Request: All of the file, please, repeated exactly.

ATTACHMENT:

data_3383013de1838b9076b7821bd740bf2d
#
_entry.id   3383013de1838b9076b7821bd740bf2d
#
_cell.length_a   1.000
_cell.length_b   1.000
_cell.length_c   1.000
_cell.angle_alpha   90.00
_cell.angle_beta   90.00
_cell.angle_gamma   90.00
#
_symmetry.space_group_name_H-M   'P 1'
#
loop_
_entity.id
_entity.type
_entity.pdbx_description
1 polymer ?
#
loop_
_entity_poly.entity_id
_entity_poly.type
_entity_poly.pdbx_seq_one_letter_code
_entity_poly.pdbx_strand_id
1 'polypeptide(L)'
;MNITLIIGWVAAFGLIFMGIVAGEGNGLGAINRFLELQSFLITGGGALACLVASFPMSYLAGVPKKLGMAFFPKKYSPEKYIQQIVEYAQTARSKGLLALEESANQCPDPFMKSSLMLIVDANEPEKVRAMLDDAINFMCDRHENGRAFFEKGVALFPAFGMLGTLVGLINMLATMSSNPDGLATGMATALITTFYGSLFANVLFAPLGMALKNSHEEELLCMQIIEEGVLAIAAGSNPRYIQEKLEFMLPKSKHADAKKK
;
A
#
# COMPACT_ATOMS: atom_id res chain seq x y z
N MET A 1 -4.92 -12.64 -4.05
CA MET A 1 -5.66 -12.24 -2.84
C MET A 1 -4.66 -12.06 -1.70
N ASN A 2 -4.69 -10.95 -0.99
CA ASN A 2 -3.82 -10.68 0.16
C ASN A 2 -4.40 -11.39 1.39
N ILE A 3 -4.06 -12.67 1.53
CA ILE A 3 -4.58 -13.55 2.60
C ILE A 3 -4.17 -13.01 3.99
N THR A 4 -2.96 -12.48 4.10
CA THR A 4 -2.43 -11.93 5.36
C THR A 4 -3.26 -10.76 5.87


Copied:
data_3383013de1838b9076b7821bd740bf2d
#
_entry.id   3383013de1838b9076b7821bd740bf2d
#
_cell.length_a   1.000
_cell.length_b   1.000
_cell.length_c   1.000
_cell.angle_alpha   90.00
_cell.angle_beta   90.00
_cell.angle_gamma   90.00
#
_symmetry.space_group_name_H-M   'P 1'
#
loop_
_entity.id
_entity.type
_entity.pdbx_description
1 polymer ?
#
loop_
_entity_poly.entity_id
_entity_poly.type
_entity_poly.pdbx_seq_one_letter_code
_entity_poly.pdbx_strand_id
1 'polypeptide(L)'
;MNITLIIGWVAAFGLIFMGIVAGEGNGLGAINRFLELQSFLITGGGALACLVASFPMSYLAGVPKKLGMAFFPKKYSPEKYIQQIVEYAQTARSKGLLALEESANQCPDPFMKSSLMLIVDANEPEKVRAMLDDAINFMCDRHENGRAFFEKGVALFPAFGMLGTLVGLINMLATMSSNPDGLATGMATALITTFYGSLFANVLFAPLGMALKNSHEEELLCMQIIEEGVLAIAAGSNPRYIQEKLEFMLPKSKHADAKKK
;
A
#
# COMPACT_ATOMS: atom_id res chain seq x y z
N MET A 1 -4.92 -12.64 -4.05
CA MET A 1 -5.66 -12.24 -2.84
C MET A 1 -4.66 -12.06 -1.70
N ASN A 2 -4.69 -10.95 -0.99
CA ASN A 2 -3.82 -10.68 0.16
C ASN A 2 -4.40 -11.39 1.39
N ILE A 3 -4.06 -12.67 1.53
CA ILE A 3 -4.58 -13.55 2.60
C ILE A 3 -4.17 -13.01 3.99
N THR A 4 -2.96 -12.48 4.10
CA THR A 4 -2.43 -11.93 5.36
C THR A 4 -3.26 -10.76 5.87